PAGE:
Knowledge and application of correct car seat head restraint usage among chiropractic college interns: a cross-sectional study

Taylor, John A. M.; Burke, Jeanmarie; Gavencak, John; Panwar, Pervinder
March 2005
Journal of the Canadian Chiropractic Association;Mar2005, Vol. 49 Issue 1, p32
Academic Journal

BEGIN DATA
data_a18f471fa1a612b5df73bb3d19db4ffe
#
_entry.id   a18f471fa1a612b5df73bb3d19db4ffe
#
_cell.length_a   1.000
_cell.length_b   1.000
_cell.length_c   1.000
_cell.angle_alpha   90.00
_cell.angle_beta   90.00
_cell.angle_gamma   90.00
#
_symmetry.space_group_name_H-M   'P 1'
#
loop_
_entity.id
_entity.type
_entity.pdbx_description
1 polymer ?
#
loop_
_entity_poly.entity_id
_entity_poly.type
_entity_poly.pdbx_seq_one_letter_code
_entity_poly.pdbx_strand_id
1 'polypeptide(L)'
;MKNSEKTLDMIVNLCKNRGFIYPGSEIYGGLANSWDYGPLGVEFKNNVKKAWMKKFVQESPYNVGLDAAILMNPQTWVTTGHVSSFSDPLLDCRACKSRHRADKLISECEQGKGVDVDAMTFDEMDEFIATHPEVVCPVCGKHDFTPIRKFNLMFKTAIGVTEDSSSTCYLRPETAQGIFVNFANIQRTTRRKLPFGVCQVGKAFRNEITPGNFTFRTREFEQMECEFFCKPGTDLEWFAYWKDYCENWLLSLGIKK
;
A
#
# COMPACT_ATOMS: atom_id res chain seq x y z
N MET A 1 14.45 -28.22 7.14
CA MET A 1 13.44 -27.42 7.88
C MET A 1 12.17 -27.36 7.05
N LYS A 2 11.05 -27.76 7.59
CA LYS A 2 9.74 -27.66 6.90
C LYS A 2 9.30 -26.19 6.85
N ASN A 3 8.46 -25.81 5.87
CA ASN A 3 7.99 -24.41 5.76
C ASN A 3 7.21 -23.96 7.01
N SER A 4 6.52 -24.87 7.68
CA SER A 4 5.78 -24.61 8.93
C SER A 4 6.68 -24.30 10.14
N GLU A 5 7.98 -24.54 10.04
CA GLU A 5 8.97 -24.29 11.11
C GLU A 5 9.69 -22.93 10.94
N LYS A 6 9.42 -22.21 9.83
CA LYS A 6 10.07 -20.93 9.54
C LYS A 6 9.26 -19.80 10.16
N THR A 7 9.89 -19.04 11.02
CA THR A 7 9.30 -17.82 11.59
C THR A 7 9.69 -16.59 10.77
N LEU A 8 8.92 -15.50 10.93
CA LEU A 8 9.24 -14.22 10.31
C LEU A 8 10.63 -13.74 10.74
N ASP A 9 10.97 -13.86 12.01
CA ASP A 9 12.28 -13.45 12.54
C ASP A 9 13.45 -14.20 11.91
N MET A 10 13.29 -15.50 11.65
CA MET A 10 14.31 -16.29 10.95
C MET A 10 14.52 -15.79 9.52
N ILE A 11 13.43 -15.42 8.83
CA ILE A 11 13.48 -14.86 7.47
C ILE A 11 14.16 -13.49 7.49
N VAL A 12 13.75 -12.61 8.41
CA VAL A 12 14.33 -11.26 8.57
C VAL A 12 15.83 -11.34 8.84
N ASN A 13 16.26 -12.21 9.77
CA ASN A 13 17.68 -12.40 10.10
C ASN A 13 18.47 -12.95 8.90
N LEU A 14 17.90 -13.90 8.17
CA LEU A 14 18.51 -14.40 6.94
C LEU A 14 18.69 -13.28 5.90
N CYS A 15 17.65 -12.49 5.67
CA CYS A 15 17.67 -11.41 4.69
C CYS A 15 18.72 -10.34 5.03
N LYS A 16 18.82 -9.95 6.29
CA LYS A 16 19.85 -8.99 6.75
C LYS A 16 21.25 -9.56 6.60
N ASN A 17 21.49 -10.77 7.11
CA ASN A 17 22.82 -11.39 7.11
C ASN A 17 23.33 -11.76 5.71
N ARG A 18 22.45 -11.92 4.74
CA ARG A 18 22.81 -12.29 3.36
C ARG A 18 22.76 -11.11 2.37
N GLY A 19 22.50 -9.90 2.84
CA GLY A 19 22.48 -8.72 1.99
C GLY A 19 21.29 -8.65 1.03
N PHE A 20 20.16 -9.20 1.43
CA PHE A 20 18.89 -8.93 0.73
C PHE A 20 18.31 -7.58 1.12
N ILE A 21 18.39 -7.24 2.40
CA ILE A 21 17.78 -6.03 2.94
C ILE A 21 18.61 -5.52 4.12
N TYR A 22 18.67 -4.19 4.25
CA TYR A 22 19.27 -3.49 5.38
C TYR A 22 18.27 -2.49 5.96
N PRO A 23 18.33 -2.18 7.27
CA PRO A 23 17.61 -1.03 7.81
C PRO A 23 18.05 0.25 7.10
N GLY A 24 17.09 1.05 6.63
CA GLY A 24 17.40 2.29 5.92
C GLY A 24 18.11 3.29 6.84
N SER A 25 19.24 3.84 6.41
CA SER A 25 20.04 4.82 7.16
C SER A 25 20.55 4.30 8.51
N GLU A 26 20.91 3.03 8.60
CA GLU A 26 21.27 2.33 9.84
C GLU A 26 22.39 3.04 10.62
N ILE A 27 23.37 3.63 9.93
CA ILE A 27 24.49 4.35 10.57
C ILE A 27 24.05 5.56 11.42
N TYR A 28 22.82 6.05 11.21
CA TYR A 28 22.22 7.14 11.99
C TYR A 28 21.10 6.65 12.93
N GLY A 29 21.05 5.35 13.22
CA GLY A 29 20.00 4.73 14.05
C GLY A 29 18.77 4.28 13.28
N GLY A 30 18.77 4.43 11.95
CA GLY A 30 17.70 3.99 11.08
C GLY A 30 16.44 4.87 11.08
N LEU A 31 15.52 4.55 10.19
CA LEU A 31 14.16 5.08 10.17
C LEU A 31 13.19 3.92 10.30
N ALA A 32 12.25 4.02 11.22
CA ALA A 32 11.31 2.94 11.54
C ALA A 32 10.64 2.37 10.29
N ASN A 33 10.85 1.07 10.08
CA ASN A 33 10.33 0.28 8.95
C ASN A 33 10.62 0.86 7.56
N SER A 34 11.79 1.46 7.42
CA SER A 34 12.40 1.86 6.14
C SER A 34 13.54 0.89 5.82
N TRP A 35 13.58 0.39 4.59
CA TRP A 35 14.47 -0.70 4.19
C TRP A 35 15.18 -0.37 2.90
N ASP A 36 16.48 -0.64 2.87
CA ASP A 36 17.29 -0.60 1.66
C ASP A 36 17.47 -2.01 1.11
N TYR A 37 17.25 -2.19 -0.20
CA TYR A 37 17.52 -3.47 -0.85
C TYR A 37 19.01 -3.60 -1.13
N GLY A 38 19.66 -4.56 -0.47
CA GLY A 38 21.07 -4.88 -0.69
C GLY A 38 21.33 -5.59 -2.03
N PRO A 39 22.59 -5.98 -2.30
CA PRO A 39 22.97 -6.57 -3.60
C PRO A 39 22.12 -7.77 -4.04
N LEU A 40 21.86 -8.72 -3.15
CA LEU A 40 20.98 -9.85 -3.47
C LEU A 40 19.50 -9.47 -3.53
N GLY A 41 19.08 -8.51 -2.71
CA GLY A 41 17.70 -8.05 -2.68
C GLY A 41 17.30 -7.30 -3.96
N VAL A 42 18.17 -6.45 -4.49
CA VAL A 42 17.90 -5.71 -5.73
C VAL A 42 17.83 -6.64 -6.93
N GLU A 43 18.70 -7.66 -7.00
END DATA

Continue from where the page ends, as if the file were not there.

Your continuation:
Summary of background data: Cervical spine injuries sustained in rear-end crashes cost at least $7 billion in insurance claims annually in the United States alone. When positioned correctly, head restraint systems have been proven effective in reducing the risk of whiplash associated disorders. Chiropractors should be knowledgeable about the correct use of head restraint systems to educate their patients and thereby prevent or minimize such injuries. Objectives: The primary objective of this study was to determine the prevalence of correct positioning of car seat head restraints among the interns at our institution. The secondary objective was to determine the same chiropractic interns' knowledge of the correct positioning of car seat head restraints. It was hypothesized that 100 percent of interns would have their head restraint correctly positioned within an acceptable range and that all interns would possess the knowledge to instruct patients in the correct positioning of head restraints. Study Design: Cross-sectional study of a convenient sample of 30 chiropractic interns from one institution. Methods: Interns driving into the parking lot of our health center were asked to volunteer to have measurements taken and to complete a survey. Vertical and horizontal positions of the head restraint were measured using a beam compass. A survey was administered to determine knowledge of correct head restraint position. The results were recorded, entered into a spreadsheet, and analyzed. Results: 13.3 percent of subjects knew the recommended vertical distance and only 20 percent of subjects knew the recommended horizontal distance. Chi Square analyses substantiated that the majority of subjects were unaware of guidelines set forth by the National Highway Traffic Safety Administration (NHTSA) for the correct positioning of the head restraint (χ²vertical = 16.13, χ² horizontal = 10.80, p < .05). Only 6.7 percent of the subjects positioned their head restraint at the vertical distance of 6 cm or less (p < .05). However, 60 percent of the subjects positioned their head restraint at the recommended horizontal distance of 7 cm or less, but this was no different than could be expected by chance alone (p > .05). Interestingly, the 13.3 percent of the subjects who were aware of the vertical plane recommendations did not correctly position their own head restraint in the vertical plane. Similarly, only half of the subjects who were aware of the horizontal plane recommendations correctly positioned their head restraint in the horizontal plane. The data suggest that chance alone could account for the correct positioning of the head restraint in our subjects. Conclusions: The results of this cross-sectional study raise concerns about chiropractic intern knowledge and application of correct head restraint positioning. The importance of chiropractors informing patients of the correct head restraint position should be emphasized in chiropractic education to help minimize or prevent injury in patients involved in motor vehicle collisions.


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